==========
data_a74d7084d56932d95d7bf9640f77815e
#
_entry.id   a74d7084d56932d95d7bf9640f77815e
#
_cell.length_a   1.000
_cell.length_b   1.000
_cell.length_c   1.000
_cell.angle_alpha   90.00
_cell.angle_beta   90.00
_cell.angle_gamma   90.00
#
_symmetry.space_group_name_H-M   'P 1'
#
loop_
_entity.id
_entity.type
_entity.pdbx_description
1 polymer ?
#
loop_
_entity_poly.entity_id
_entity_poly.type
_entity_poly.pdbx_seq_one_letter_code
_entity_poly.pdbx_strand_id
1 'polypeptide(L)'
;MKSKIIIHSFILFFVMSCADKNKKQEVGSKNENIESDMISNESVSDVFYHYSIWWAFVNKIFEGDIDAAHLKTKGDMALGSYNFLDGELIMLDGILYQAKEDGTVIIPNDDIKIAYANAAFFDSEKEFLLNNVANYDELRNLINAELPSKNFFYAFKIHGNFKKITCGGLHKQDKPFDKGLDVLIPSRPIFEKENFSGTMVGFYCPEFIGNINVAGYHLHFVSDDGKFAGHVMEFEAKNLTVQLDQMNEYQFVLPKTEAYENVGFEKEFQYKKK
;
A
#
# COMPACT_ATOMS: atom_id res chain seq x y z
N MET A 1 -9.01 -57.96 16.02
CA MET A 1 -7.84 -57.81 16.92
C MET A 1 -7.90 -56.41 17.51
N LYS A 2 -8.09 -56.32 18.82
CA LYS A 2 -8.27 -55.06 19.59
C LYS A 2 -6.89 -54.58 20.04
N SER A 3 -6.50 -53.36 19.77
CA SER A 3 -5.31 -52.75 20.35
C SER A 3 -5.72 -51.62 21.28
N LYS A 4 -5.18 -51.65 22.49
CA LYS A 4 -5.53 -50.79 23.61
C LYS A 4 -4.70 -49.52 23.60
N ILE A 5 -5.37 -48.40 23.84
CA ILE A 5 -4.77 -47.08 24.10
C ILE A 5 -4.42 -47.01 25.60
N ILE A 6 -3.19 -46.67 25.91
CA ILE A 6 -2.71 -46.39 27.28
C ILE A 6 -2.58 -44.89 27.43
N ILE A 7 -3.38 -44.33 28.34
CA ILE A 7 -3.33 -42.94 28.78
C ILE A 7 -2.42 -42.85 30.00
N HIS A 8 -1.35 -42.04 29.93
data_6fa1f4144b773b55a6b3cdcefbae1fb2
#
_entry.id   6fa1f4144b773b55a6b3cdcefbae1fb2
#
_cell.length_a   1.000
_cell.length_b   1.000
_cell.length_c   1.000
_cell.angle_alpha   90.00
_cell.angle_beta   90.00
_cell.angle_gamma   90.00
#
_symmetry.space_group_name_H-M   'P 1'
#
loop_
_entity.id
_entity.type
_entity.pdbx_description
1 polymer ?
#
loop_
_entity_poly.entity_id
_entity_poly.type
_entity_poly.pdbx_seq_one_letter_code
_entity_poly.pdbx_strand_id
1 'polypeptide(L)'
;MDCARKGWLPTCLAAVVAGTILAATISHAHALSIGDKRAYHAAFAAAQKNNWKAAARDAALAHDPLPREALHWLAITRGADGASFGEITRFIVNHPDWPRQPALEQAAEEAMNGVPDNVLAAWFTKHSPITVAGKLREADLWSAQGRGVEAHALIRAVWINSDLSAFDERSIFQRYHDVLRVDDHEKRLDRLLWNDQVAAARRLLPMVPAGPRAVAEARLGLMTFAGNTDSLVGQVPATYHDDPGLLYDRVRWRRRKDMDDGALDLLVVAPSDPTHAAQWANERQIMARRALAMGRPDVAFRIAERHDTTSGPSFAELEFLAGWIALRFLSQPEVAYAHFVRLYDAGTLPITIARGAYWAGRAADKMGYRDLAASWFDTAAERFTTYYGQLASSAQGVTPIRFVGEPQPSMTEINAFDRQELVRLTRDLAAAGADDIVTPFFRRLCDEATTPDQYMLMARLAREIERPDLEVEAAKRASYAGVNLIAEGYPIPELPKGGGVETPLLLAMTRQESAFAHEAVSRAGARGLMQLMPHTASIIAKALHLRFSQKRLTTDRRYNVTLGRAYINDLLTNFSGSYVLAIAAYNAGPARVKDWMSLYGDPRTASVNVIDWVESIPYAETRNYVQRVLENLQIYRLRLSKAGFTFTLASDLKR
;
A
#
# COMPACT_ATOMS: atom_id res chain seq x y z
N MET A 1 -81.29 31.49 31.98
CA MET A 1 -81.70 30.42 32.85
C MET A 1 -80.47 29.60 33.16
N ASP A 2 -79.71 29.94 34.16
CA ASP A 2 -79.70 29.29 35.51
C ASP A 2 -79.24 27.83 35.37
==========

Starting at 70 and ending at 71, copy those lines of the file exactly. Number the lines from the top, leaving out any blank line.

1 polymer ?
#